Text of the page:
Editor’s note: This is the first in several installments from the July Washington County Board meeting. More in this series will be posted this week.
After quite a bit of discussion, the Washington County Board moved forward with Bellwether to consult with the allocated American Rescue Plan Act funds.
The vote came during the board’s regular monthly meeting on Tuesday. Before the decision, Washington County Treasurer Natalie Lynch, who had discussed the ARPA in her earlier report. In March, she said she was informed that Washington County is expected to receive $2,697,387 in two portions and was based on the county’s population. The first, which totaled half the funds, was received in May, she said, and were immediately put in a separate account..
Before the decision, which had been previously tabled, came to a vote, EMA Coordinator Matt Bierman approached the board and asked them to consider keeping the funds in-house.
“It’s your money, however you want to spend it,” Bierman said. “You want to spend $20,000 over two years when you’ve already got somebody that you already pay. It’s my job to handle this money. It’s recovery money.”
Bellwether LLC has entered into agreements with 43 other Illinois counties to help them handle the upcoming funds, including most recently Jefferson County.
Earlier in the meeting, Bierman had discussed that his office had recovered $260,000 to date and more was expected. He said he is not sure why other counties have gone ahead with the firm.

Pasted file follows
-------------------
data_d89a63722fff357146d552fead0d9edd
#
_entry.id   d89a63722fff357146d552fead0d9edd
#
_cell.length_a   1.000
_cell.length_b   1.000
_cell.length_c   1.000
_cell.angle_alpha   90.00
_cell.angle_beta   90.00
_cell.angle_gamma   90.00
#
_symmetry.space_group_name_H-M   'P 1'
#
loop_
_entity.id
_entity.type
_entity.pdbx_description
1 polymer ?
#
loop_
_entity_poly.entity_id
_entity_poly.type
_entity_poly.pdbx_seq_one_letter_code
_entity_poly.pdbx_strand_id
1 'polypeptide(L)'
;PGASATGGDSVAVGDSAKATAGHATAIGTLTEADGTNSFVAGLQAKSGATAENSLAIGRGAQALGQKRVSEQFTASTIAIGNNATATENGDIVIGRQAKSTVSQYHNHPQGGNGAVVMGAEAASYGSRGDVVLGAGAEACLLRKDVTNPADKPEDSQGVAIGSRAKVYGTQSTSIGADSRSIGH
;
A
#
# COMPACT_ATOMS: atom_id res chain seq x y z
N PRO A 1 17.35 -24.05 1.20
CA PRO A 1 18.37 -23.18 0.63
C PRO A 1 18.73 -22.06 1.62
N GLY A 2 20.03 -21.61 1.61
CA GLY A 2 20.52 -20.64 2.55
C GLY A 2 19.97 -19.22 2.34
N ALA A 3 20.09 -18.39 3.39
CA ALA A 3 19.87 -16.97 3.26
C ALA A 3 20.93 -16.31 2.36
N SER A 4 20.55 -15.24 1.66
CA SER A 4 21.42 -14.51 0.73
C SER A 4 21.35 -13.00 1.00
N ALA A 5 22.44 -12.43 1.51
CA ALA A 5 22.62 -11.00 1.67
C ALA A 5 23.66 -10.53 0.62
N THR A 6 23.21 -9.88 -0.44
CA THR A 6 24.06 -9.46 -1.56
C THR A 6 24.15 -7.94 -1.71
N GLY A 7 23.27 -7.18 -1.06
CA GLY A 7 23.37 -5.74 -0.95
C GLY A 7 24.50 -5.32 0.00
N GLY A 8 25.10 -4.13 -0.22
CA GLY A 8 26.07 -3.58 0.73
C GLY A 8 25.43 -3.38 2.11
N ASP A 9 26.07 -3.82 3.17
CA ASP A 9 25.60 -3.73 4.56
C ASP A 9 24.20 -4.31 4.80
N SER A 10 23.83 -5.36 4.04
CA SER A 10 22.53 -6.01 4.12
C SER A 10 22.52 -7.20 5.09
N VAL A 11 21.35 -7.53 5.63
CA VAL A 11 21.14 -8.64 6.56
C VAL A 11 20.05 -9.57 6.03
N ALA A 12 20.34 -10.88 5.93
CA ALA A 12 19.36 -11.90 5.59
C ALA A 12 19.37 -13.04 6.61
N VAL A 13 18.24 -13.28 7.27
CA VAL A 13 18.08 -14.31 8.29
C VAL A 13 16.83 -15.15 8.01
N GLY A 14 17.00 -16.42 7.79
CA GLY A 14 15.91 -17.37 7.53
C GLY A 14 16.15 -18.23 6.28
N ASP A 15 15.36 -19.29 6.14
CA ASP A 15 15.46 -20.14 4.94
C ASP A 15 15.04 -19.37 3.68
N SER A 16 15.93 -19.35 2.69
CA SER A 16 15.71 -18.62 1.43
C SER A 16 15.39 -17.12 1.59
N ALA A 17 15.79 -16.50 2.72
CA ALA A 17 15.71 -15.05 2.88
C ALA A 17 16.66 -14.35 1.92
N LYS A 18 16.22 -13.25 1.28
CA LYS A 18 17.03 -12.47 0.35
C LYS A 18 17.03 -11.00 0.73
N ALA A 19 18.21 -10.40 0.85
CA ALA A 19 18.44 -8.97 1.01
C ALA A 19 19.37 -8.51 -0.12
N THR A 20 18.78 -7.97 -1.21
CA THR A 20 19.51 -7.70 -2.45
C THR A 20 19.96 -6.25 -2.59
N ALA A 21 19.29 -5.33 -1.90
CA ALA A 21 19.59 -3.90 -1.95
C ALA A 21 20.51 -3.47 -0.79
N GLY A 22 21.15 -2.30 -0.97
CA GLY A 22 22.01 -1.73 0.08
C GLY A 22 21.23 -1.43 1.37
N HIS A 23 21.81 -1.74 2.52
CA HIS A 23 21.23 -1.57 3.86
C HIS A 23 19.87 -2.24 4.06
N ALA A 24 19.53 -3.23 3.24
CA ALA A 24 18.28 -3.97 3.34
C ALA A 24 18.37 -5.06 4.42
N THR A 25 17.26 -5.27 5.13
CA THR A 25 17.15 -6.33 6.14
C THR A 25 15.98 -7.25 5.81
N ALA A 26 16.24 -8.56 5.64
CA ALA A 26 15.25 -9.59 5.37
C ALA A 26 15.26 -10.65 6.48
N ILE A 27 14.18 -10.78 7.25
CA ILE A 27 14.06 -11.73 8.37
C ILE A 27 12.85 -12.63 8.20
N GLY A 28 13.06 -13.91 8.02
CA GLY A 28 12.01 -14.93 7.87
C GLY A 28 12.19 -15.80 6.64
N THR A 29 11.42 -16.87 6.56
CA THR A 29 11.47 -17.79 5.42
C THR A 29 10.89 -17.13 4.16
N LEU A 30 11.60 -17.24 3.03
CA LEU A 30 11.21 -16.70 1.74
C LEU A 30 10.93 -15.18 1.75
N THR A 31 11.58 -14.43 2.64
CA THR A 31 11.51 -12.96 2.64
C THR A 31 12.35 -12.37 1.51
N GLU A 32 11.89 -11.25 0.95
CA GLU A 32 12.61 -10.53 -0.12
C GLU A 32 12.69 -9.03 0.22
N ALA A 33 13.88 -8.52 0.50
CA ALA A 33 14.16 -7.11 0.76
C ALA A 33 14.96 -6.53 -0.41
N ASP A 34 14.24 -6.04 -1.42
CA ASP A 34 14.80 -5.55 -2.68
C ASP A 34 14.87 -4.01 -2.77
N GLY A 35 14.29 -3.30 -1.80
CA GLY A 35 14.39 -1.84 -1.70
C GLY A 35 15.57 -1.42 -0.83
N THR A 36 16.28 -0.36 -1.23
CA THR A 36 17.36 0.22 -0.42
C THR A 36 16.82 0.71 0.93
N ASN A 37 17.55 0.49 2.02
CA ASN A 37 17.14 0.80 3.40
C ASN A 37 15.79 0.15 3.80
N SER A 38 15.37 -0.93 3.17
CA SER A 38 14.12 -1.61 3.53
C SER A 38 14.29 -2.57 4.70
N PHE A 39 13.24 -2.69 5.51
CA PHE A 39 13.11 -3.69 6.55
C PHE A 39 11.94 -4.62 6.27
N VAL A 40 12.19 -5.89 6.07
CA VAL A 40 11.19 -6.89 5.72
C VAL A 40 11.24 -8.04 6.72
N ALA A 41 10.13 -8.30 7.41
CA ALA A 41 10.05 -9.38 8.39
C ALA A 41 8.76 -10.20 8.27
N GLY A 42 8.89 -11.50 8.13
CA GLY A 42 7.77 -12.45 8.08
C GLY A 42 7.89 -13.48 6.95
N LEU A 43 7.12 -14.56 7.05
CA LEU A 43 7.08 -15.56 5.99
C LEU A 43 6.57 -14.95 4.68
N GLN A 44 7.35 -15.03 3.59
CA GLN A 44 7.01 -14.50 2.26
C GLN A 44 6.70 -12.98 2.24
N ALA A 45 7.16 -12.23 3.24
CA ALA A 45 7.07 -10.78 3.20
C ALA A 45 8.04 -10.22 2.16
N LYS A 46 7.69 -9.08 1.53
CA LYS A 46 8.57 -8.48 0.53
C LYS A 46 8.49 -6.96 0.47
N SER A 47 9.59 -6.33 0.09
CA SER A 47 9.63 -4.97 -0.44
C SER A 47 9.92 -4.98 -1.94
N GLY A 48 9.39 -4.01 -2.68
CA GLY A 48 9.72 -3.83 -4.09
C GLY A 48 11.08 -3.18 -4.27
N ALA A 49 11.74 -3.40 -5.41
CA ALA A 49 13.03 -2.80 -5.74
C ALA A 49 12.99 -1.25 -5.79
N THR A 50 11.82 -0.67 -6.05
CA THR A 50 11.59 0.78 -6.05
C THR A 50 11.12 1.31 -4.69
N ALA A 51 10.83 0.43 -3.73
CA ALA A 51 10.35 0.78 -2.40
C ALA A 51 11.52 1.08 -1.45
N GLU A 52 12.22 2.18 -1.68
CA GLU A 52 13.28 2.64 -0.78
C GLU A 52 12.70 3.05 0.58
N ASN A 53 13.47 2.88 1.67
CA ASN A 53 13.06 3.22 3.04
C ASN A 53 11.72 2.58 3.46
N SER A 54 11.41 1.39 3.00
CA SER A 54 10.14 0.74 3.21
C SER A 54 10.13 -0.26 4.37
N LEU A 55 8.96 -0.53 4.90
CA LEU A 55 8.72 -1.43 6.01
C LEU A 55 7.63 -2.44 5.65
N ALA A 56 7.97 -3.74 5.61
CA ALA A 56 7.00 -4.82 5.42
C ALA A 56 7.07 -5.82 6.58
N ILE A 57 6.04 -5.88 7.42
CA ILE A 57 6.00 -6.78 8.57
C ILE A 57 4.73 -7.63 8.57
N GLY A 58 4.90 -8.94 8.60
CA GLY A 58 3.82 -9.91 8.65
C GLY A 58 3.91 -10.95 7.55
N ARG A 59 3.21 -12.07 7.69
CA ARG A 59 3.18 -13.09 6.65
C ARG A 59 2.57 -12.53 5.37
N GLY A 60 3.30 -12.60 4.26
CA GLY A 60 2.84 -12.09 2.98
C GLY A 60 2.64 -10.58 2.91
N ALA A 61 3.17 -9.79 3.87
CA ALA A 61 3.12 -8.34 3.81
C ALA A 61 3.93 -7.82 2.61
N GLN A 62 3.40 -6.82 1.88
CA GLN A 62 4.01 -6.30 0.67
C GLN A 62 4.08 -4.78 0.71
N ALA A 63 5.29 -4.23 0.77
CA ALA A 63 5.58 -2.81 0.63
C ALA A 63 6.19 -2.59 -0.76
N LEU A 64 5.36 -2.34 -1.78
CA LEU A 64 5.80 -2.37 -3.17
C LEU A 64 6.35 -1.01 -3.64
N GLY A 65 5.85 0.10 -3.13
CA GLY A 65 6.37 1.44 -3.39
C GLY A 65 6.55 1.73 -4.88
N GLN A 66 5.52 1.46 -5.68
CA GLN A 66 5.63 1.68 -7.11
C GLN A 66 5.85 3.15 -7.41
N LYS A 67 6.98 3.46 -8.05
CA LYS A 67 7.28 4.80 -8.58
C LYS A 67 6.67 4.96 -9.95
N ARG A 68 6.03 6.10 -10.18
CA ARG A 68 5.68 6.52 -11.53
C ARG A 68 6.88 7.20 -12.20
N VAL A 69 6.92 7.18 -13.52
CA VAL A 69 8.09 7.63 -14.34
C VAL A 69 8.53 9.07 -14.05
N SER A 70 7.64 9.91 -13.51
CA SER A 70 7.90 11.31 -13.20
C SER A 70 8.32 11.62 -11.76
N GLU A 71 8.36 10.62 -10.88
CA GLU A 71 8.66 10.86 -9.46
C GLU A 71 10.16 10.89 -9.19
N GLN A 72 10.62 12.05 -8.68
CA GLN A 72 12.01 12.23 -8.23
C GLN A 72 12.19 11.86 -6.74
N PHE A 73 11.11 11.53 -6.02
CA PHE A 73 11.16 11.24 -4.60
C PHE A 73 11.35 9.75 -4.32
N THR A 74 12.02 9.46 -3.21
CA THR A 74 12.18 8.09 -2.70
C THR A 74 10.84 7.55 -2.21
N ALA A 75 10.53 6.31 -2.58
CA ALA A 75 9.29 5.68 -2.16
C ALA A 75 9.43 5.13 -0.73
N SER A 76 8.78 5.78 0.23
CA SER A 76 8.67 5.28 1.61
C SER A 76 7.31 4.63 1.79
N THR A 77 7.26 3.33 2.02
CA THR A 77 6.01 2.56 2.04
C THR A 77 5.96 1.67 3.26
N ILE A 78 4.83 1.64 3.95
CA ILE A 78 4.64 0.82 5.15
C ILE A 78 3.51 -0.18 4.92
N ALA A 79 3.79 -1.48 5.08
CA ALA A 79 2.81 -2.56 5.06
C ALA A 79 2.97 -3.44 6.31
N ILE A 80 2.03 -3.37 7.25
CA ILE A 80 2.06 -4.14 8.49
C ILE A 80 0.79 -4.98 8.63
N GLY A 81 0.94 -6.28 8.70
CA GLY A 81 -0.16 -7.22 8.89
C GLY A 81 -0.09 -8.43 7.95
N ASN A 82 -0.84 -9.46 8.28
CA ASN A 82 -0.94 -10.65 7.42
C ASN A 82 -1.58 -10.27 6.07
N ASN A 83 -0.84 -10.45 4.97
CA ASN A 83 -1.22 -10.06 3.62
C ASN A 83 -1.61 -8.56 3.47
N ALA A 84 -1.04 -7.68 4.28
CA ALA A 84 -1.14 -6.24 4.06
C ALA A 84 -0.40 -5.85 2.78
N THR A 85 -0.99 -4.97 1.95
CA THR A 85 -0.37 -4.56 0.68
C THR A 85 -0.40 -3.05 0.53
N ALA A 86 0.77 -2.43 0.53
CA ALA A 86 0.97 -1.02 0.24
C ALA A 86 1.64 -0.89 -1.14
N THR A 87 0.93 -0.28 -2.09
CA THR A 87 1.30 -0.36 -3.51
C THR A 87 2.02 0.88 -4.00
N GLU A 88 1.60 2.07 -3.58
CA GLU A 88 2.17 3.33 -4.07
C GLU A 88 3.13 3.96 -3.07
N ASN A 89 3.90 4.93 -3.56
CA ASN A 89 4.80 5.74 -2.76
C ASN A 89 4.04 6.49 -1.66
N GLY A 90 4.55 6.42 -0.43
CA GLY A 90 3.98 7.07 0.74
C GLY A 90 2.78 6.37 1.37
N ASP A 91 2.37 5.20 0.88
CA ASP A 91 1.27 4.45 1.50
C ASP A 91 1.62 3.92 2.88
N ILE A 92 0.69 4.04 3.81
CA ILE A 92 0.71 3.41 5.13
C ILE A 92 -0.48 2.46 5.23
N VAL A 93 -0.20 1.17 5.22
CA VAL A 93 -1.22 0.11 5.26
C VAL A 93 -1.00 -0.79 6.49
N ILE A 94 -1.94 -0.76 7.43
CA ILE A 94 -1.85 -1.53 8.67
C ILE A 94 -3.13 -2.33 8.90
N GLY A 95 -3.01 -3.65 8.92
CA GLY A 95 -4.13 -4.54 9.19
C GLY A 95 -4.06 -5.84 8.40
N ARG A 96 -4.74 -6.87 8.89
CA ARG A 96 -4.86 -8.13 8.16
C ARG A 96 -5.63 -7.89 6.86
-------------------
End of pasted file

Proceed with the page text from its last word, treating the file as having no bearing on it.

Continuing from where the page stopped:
“It’s in plain black and white,” he said. “And if you have any questions, you can ask me.”
Lynch then spoke up about the matter.
“I am the treasurer. I am the person who is supposed to handle the money for the county,” Lynch said. “I had to apply for the money and I have to accept it on the county’s behalf.”
Lynch said while there has been guidance that has been handed down since the announcement, she believes that time needs to be taken to make sure that the money is spent appropriately and in a way that best serves the county.
“With regard to Bellwether, what we are purchasing is their guidance,” she said. “They have staff who can examine what is allowable and what is not allowable.”
Lynch said the ARPA funds are short term and are to be allocated by December 2024. If the funds are allocated but not spent, the county could be allowed another two years. She said the four main categories are COVID-19 mitigations and its negative economic impacts, premium pay for eligible workers, recoupment of loss revenue and investments in infrastructure, specifically in water, sewer and broadband.
County Clerk Nancy Heseman said during the meeting that the ARPA funds would pay for the Bellwether consulting, which accounts for $5,000 per year.
“It is the treasurer’s responsibility,” Heseman said. “This is a lot of money. It has to be handled correctly. There has to be proper documentation.”
Heseman also said that the board should consider that the federal monies are a completely different “ball of wax” from other grants previously received. She stressed the need to keep money in a separate account and out of the county’s general fund.
“No one is really educated on it yet,” she said.
Gary Malawy of Krehbiel and Associates advised the board that the Bellwether consultation could help Washington County from incurring more costs that could be possible if they qualified for a single audit.
The vote passed 10-2 with board members Victor Shubert and Leo Barczewski voting no on the matter.
In other county financial news, the board approved the 2021 audit. Malawy said in an overview, the country received $586,000 more in grants than the previous year.
Malawy also informed the board that the county has continued to use revenue from the Prairie State ash-pile to the general fund, and without that source, the county would have lost $286,000.
“We are using funds from Prairie State that are earmarked for infrastructure projects and transferring them into this fund,” Malawy said.